Robot surgeons provide many benefits, but how autonomous should they be?

Keyhole surgery using robotic arms has transformed medicine. But the next generation of advanced robotics might be able to surpass the skills of surgeons

Neil Thomas wished he could have been awake during the operation to remove a 6cm cancerous tumour from his colon. He was one of the first people to go under the scalpel of Cardiff and Vale University Health Board’s new robotic systems in June 2022. And, as the founder of a software company, the technology interested him.

Thomas’s surgeon, James Ansell, would once have stooped over his patient’s body to perform the operation. Instead, he stood behind a console on another side of the theatre wearing 3D glasses. His hands grasped two joysticks, which controlled the four robotic arms that huddled around Thomas’s unconscious body.

“My colleague said to me the other day that this feels like cheating,” Ansell says. “We’ve done it for so many years: stood at the bedside at an awkward angle, sweating because it’s really physically demanding surgery. [Now,] sitting down, there’s no pressure on the surgeon. It’s very straightforward.”

Robots have revolutionised the practice of surgery since their introduction to operating theatres in 2001. They can now be found in hospitals all across the world. The most prolific device, the Da Vinci, is used in 1.5m operations every year, according to its California-based manufacturer Intuitive Surgical.

Now, combined with AI and other novel technologies, engineers are developing advanced robotics to herald another new era for surgery – and this time, the surgeon’s role in the operating theatre may change altogether.

Although robots are put to a variety of tasks in surgery, their use as a tool in performing laparoscopy – otherwise known as keyhole surgery – has attracted the most attention within and outside medicine. Keyhole surgery reduces the time patients need to recover by operating through smaller incisions. This subsequently reduces the chance that patients catch infections, and so accelerates their recoveries.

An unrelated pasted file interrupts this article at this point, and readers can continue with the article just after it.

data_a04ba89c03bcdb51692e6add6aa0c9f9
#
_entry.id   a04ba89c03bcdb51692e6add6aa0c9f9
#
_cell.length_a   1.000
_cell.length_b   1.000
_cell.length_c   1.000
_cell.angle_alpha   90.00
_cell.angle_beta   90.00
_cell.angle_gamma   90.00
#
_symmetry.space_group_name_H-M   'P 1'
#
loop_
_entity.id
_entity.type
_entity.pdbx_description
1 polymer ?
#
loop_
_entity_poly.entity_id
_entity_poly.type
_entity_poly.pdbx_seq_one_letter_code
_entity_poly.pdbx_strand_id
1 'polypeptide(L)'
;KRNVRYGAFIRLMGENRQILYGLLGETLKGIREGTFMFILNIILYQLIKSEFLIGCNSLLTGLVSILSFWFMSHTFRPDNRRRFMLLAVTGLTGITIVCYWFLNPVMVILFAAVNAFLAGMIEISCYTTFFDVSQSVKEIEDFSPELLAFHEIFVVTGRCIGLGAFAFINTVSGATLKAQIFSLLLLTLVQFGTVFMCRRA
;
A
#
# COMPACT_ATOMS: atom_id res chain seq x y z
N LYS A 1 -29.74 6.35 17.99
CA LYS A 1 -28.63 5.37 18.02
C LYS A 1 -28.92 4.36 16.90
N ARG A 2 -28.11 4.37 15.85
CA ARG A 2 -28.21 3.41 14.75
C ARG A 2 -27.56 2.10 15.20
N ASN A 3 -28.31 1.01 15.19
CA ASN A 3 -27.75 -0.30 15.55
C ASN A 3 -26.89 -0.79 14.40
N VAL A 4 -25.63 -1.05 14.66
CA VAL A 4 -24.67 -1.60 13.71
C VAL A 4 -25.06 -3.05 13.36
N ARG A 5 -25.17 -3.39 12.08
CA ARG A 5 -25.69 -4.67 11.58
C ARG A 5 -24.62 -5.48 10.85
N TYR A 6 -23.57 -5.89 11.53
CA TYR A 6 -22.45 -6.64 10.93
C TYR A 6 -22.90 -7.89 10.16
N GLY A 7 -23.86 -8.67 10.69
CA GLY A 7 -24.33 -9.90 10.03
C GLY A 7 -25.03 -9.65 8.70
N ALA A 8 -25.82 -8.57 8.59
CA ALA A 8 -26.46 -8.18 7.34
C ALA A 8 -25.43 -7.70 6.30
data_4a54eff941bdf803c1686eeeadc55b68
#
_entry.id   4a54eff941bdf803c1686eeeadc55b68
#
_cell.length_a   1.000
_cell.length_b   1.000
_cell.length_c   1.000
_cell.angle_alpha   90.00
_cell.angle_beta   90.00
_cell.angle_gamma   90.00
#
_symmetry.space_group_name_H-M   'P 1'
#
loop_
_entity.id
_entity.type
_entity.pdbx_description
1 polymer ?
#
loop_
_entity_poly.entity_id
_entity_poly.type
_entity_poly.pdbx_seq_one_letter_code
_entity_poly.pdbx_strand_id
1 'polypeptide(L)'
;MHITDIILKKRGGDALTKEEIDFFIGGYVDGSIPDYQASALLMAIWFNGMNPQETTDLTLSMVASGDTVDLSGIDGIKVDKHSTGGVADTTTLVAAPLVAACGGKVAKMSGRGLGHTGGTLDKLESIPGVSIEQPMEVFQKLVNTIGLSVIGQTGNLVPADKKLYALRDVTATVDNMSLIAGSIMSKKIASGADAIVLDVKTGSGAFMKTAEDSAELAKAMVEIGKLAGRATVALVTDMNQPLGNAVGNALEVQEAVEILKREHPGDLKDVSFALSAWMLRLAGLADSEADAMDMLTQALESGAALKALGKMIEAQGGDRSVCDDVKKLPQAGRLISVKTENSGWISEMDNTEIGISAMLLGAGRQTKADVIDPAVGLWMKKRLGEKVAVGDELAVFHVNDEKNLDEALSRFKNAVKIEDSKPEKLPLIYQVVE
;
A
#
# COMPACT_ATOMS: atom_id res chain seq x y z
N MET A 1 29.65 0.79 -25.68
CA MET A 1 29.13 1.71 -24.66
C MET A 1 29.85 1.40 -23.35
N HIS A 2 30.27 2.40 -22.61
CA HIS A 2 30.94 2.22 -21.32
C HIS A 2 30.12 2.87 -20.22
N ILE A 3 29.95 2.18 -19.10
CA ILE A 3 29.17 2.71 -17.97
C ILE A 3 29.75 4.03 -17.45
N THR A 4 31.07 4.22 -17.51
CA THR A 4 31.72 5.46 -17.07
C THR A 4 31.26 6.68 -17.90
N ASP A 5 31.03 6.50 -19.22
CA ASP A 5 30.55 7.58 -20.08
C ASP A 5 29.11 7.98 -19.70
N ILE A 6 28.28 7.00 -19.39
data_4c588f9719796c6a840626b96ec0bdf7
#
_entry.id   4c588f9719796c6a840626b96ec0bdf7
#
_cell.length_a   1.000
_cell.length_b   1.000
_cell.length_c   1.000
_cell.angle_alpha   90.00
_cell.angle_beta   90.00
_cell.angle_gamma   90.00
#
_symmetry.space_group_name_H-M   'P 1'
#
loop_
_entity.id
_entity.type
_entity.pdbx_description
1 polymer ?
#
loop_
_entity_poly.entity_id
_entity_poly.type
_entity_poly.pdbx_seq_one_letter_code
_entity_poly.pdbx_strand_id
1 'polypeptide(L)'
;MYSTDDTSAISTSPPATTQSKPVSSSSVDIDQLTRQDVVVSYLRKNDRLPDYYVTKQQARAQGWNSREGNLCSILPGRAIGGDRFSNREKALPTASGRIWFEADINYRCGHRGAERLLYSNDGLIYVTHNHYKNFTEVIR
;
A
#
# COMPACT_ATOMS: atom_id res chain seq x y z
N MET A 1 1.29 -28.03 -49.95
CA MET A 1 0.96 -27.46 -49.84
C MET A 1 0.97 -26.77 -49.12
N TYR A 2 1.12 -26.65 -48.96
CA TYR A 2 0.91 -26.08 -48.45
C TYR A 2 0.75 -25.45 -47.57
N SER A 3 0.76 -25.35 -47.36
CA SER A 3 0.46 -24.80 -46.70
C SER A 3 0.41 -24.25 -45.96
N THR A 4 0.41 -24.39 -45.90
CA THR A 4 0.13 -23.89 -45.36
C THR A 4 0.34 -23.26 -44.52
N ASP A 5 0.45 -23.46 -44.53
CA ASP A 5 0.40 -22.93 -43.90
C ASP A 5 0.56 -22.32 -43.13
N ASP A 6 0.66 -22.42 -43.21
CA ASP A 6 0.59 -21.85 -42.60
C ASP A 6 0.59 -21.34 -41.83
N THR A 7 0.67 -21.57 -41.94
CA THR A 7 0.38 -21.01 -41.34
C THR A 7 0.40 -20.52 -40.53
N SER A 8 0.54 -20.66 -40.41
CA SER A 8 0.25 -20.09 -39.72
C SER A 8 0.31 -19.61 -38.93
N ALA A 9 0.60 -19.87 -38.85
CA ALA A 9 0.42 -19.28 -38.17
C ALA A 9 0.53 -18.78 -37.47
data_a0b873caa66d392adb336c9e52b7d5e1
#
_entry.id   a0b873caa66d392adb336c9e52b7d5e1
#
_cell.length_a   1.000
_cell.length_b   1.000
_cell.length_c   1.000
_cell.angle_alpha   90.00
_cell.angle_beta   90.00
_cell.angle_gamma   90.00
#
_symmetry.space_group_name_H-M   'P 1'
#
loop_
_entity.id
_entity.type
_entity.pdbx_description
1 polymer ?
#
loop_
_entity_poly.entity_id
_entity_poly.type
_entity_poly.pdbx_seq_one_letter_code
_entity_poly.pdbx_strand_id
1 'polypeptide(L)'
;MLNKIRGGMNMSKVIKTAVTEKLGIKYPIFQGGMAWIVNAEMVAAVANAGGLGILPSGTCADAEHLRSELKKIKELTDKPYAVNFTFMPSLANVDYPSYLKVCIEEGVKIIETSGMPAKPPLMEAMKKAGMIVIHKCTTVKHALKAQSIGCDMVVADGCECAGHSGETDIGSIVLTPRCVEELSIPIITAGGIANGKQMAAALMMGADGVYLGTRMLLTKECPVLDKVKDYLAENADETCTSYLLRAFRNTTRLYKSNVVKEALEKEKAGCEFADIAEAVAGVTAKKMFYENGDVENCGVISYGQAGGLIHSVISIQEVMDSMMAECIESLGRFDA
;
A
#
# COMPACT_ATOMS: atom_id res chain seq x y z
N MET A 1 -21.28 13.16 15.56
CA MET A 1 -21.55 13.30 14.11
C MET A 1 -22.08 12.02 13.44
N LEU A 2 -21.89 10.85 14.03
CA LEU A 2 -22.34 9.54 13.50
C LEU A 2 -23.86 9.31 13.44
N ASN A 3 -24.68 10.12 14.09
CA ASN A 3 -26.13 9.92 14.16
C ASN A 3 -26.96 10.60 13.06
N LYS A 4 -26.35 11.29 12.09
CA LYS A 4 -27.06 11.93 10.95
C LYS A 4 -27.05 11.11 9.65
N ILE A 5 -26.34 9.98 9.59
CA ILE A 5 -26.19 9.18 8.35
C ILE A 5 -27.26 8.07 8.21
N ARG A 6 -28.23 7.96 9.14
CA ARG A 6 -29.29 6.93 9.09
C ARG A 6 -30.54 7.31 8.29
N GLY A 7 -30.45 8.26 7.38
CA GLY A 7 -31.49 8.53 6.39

By Charlie Metcalfe | The Guardian

Illustration Credit: Philip Lay


About Peter Coffaro 506 Articles
Peter Coffaro is a growth-driven and strategic executive with over 25 years of progressive management success in the medical device industry. With a proven track record and recognized expertise, Peter has established himself as one of the top influencers in medical sales, as acknowledged by prestigious publications such as the World Journal of Orthopedics, Exponential Healthtech, and Throughout his career, Peter has accumulated 10 years of combined sales management experience, excelling in various roles including Director, General Manager, Distributor, and Vice President. He has worked for industry-leading orthopedic companies such as Zimmer, DePuy, and Stryker, solidifying his deep knowledge and network within the field. Peter’s passion for innovation and emerging technologies led him to found OrthoFeed, an award-winning blog covering digital orthopedic news and emerging medical technologies. Through this platform, he stays at the forefront of the industry and contributes to the dissemination of valuable insights. Peter is a three-time Hall of Fame award winner at Johnson and Johnson, demonstrating his exceptional contributions and impact on the organization. His expertise extends to areas such as organizational development, business development, sales management, digital marketing, and professional education. Peter earned a B.S. degree in Biology and Chemistry from Northern Illinois University, further complementing his comprehensive understanding of the medical field. With his wealth of experience, strategic mindset, and dedication to advancing healthcare, Peter Coffaro is a valuable asset and leader in the medical device industry.

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